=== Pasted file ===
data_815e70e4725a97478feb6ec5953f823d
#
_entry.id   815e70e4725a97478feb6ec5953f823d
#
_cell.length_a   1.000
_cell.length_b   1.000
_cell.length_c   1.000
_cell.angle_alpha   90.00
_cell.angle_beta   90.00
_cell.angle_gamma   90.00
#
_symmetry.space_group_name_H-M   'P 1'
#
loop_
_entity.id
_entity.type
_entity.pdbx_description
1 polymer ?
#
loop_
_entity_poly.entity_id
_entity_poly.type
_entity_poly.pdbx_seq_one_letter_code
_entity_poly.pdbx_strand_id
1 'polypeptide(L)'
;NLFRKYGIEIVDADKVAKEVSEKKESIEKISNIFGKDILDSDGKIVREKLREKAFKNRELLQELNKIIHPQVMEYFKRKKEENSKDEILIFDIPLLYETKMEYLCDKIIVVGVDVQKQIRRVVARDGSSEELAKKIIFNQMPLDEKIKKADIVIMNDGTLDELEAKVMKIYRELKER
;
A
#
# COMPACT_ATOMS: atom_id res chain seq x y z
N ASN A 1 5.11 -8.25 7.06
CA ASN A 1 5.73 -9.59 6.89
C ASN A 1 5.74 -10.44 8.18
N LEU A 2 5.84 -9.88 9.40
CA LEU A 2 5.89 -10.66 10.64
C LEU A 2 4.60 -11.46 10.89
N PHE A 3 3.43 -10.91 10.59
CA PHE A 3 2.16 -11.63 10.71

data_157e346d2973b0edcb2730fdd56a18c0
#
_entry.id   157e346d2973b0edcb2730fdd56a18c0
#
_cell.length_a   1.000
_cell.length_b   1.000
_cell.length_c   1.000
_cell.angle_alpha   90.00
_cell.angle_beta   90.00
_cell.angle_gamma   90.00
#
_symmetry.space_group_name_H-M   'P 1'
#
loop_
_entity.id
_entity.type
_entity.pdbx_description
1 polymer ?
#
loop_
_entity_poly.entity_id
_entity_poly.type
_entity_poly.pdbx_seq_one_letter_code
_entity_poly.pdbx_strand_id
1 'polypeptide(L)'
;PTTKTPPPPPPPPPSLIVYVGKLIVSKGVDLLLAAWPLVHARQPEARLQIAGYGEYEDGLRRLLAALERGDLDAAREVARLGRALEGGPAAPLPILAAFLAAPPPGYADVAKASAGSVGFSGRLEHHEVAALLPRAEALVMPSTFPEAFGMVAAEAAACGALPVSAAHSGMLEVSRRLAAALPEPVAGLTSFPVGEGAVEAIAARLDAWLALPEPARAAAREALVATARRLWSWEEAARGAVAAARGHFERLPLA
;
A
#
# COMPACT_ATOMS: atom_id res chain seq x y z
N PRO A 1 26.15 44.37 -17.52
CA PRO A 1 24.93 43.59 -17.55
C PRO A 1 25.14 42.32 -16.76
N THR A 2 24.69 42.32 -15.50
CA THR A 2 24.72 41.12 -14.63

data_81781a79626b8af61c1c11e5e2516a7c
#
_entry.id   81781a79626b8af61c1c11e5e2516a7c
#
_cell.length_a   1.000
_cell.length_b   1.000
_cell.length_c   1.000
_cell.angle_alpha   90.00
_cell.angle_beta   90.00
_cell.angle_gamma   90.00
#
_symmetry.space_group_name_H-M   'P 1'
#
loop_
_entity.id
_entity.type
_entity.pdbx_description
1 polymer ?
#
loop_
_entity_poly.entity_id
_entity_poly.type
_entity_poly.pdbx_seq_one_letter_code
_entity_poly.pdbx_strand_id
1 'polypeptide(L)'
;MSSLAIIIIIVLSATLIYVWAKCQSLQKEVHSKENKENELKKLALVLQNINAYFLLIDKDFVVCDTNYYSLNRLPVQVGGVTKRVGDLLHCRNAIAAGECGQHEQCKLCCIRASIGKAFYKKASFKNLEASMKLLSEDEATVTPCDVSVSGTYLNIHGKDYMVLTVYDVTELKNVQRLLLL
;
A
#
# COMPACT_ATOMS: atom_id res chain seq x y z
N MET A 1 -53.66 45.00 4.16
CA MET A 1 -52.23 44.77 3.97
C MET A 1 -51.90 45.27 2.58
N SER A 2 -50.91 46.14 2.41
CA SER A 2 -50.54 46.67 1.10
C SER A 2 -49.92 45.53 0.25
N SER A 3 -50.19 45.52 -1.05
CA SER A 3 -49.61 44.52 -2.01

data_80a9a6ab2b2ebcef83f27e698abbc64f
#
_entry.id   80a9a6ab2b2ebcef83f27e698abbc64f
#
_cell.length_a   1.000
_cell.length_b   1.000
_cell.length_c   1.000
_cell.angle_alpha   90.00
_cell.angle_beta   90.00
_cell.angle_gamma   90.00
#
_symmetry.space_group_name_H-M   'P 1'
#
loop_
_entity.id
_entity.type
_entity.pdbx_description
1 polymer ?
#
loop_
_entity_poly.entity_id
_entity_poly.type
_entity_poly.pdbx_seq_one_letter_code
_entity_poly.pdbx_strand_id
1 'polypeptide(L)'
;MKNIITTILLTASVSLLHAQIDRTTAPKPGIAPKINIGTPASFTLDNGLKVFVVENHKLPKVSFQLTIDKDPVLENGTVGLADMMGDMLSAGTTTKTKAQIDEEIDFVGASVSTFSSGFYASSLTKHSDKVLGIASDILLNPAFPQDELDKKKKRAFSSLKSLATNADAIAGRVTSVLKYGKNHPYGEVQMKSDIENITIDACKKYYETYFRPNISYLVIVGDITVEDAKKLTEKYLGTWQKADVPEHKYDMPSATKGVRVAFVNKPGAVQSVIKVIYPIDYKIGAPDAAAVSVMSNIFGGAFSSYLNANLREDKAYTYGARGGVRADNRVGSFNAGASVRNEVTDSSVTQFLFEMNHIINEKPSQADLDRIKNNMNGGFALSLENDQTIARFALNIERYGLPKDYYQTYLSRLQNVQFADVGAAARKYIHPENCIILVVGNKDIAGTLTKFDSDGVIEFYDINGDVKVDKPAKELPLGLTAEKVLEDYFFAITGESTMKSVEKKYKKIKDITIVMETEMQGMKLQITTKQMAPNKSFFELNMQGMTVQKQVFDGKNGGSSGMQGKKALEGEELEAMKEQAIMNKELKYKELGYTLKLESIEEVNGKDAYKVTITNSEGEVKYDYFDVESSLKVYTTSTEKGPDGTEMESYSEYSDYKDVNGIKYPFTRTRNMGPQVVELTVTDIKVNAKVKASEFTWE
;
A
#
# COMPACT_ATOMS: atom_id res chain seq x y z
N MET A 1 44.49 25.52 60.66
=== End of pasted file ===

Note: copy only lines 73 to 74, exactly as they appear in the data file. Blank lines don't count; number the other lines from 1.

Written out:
CA THR A 2 24.72 41.12 -14.63

data_81781a79626b8af61c1c11e5e2516a7c